ScreenFlow 5 has been released on October 21, 2014. After some initial skepticism on my part, I went ahead and bought the app. To say that after my first look I was not happy with the app would be an understatement. ScreenFlow was the best screencasting app we had on OS X, but it has fallen behind. You can feel it in the pores. Where Telestream (and Vara Software before) showed us Mac users the future of screencasting, they now fail to deliver a product, that differentiates itself far enough to have more value than competing apps, or even the free alternative, QuickTime.

Marketing and Support

I want to begin my review not with the app itself, but with their changed approach to marketing. Every tweet I write is piggybacked by Telestream. They jump into every conversation, without adding any value to the discussion. When I originally asked:

Zettt Not sold on ScreenFlow 5. Is the update worth it? Haven’t been using the app for about a year or two at least. 05.11.14 22:37

It took them only a couple of minutes to answer that the app has been received well, and its iOS recording is great. Reading this kind of stuff from the manufacturer who makes something, is not trustworthy, nor unbiased. I wanted to see the good, and maybe thought they would eventually want to contribute to the discussion, without making me want to buy their product, so I asked what ScreenFlow 5 adds to iOS screencasting that Final Cut, Motion, and QuickTime can’t do.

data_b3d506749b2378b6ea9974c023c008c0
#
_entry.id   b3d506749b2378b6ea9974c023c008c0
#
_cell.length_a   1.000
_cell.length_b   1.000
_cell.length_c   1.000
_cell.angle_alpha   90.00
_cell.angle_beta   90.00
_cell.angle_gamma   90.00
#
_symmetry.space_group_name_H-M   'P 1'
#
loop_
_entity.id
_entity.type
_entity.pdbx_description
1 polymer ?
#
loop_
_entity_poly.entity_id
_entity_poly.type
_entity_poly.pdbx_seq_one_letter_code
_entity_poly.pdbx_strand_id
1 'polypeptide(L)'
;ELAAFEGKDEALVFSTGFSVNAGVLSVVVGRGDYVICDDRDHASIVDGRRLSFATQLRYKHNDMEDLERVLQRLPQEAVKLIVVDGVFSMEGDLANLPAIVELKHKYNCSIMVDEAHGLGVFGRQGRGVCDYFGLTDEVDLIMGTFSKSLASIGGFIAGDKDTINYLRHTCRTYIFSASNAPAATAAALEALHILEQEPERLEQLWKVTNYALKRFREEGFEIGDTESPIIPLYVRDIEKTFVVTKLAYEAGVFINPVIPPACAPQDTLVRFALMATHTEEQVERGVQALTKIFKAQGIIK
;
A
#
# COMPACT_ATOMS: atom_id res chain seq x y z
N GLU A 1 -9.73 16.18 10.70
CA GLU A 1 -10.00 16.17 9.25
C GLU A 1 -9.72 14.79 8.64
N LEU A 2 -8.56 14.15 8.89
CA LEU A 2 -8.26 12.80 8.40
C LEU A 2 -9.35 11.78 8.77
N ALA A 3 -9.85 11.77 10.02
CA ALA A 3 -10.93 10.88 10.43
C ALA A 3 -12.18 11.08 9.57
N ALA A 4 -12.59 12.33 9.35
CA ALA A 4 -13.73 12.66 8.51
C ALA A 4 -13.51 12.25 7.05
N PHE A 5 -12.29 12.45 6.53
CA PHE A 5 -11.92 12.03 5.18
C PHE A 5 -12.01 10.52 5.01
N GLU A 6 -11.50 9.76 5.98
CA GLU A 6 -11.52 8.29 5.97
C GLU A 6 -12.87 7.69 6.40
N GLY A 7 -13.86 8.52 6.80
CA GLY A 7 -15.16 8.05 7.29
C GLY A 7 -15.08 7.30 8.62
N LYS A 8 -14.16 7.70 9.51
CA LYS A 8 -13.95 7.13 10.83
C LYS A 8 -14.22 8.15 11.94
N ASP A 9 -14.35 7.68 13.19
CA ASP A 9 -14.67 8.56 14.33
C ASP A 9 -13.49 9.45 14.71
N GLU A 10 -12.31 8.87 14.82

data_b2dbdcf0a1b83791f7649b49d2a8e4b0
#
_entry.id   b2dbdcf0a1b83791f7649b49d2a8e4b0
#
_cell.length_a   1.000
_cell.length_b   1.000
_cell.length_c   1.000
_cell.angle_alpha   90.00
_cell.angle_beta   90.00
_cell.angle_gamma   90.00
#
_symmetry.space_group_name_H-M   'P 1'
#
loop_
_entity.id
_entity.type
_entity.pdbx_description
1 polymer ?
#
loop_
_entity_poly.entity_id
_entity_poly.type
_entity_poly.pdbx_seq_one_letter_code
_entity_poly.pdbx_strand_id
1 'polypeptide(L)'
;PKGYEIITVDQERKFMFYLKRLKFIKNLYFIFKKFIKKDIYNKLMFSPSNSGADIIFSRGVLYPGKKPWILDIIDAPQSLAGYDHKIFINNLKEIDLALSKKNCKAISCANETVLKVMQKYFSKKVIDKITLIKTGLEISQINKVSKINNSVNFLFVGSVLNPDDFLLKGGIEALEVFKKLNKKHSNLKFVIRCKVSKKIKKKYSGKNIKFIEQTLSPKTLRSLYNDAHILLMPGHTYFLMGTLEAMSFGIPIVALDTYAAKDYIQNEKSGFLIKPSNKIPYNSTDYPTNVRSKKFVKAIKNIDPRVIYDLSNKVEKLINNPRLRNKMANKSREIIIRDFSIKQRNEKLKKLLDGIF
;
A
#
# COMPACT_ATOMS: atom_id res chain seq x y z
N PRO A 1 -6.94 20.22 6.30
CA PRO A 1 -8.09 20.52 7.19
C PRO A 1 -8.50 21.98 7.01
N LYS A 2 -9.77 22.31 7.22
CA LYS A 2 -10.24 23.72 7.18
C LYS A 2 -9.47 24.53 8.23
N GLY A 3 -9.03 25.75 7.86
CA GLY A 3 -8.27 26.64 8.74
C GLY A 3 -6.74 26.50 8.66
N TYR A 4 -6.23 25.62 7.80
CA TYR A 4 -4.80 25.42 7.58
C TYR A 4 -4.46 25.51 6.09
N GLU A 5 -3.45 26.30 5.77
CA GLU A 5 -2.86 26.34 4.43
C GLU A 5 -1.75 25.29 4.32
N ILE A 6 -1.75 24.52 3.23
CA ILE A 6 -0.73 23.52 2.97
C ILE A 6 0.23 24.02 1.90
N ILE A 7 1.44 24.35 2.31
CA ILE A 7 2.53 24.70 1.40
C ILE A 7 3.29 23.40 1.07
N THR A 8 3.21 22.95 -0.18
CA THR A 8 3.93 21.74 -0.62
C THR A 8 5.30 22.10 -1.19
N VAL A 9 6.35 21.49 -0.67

ScreenFlow @Zettt A single, streamlined workflow! 05.11.14 22:47

From what I can tell from using the app, that is true. But is single and streamlined better? I’ve been editing screencasts with it, and if I had to say that single is a reason to buy it, it’s not. Using Final Cut and Motion adds so many possibilities that it outweighs the single-appness of ScreenFlow. For new users? Maybe.

For a couple of years now, Telestream’s support also lacks horribly. I don’t know what they are doing. Many colleagues, have been in touch with them. They all share the same story: the Telestream support staff were either not able to help them, or sent general text snippets, not even referring to the original problem.

My recommendation: you’re better off to find an answer on a forum, Twitter, or Facebook. If anyone at Telestream reads this: please improve your support. I’d like to see this get better. The forums: please shut it down.

Obviously, I bought ScreenFlow 5, eventually. Let’s speak features.

Touch Visualizations

Adding touch visualizations is a great feature. Plus points. I personally don’t like that the touches themselves don’t allow for a blur, or a drop shadow so that it’s visually easier to see where the touches end, and where the content begins.

The configuration is a bit confusing at first sight. Especially when the touch count is increased. Sometimes you need to rotate the touches a little bit to make room on the screen, or to better indicate that there’s not enough room and the device is used more naturally with the hand rotated.

With the new Touch Callout feature, pinch gestures, and even three-finger spread gestures, are possible.

All that said, my main gripe with these types of touch callouts is that the app doesn’t reflect how an iOS app is really used. As a viewer it is immediately evident that an animation runs, and not a human actually uses the device.

Of course the move animation can be set from linear to eased, but that just doesn’t cut it sometimes. Sometimes we need to “curve” from one state to the next, and that’s something the Touch Callout doesn’t allow for. So we’re pretty much left with doing touches frame-by-frame. Nothing new in this regard.